It's widely known that Bitcoin has a limit of 1 MB per block.

However, the average block size is currently about 0.6 MB:

Bitcoin average block size

(original data)

According to this thread, Bitcoin transactions has an average size of 512 B. For the sake of simplicity, I'm not considering the 80 B of block header.

Given that, it's possible to fit about 1200 transactions in a block today. Considering that a new block will be mined every 10 minutes, the current capacity of the network is 2 tps:

1200 transactions/block / 10 min/block / 60 sec/min = 2 transactions/s

This seems like a very low throughput, specially when compared to Paypal's average rate of ~115tps and Visa's average rate of ~2000 tps.

Now imagine that I want to build a side chain that can handle as much traffic as Visa network. I want to mantain most of the parameters of the Bitcoin's blockchain (10 min/block, ~512 B/transaction), but being able to process 2000 tps.

In this case, my block size would be the following:

2000 transaction/s * 512 B/transaction * 60 s/min * 10 min/block = 586 MB/block

Is the estimate above correct, or am I missing something?

If it's correct, what are the impacts of switching from a 1 MB block size to 586 MB?


2 Answers 2


This is what the current block size debate is about and has been for more than a year now. I'll try not to repeat all of that here.

Your numbers seem roughly correct. Whether 600MB blocks are possible in your side chain depends on how your side chain would work. If you get rid of the Proof-of-Work security and it's all data center grade hardware and bandwidth between parties that trust each other to some degree, then there is no problem. It would probably make sense to lower the block time in that case too, for example 60MB every 1 minute. In fact, blocks probably wouldn't make sense at all anymore, why not just an append-only database of single transactions with some checksums for security?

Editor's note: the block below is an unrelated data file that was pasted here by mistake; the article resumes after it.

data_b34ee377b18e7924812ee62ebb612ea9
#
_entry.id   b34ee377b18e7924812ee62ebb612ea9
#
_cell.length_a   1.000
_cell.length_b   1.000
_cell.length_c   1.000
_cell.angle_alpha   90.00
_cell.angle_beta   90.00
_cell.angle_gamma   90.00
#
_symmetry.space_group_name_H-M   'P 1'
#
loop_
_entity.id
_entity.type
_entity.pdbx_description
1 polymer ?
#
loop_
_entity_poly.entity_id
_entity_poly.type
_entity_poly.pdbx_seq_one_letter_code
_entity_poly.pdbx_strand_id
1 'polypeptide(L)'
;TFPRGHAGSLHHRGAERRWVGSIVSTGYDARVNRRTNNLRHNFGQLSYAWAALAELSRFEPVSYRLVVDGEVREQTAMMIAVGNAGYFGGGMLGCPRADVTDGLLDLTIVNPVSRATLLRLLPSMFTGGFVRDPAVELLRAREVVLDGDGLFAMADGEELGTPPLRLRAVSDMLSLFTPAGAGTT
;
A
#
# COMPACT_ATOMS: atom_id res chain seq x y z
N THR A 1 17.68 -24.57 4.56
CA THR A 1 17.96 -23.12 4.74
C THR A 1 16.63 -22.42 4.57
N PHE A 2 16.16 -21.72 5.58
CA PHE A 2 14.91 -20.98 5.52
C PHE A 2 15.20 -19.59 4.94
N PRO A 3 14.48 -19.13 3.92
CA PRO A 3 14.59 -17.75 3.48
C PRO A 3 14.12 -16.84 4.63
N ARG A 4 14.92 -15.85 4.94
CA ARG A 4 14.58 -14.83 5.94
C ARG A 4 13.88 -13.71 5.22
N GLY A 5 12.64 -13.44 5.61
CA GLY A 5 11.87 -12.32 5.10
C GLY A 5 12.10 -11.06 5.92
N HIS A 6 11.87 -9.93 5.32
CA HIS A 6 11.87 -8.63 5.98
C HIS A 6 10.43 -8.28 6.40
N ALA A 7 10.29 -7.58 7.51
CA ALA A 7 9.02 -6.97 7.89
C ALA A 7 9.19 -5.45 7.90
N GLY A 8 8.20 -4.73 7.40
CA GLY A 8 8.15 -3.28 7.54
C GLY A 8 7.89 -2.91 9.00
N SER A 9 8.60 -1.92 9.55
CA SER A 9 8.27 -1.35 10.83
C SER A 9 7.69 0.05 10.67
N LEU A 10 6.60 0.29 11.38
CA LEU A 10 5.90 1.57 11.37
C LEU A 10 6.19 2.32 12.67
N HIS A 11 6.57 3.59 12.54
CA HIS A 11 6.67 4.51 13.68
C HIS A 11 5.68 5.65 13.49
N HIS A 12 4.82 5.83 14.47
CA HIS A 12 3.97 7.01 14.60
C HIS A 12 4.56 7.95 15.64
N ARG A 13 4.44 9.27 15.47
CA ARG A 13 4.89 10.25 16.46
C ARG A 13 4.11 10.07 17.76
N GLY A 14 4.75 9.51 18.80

Sidechains can trade some properties to gain other properties, which could make perfect sense. In the above example you trade decentralized trustless for high efficiency but trusted (users need to trust you and some other parties involved, and the government(s), and... ).

Bitcoin itself has as primary property that it's decentralized. Uncensorable, low barrier to entry for miners and for full nodes, peer2peer and all those good things are very much related and intertwined with that primary property. 600MB per block would completely destroy all that.

That is not to say there aren't many way cooler tricks that Bitcoin has up its sleeve. SegWit is currently being rolled out and will make making blocks smaller for certain nodes and better prunable, while making the effective blocksize around 1.75MB. As well as opening up paths to many more cool efficiency improvements like making multi-sig transactions significantly smaller.

An even bigger step will be made with two-way payment channels and networks built using those. Lightning Network is most well known name in this space. The idea is to cache hundreds and thousands (or orders more) of small transactions over weeks or months without putting a single one in a block. Only at the very beginning when opening such a channel and at the end when closing the channel will a transaction actually end up in a block. Organising these channels in a peer2peer network allows anyone to send and forward money through multiple hops, thus allowing everyone to pay anyone else without having to trust a single node and even having true instant and trustless payments (no need to wait for block confirmations).

Scaling is seldom simply turning one dial merely making an existing thing larger. Clever solutions have a much bigger impact while offering better trade offs.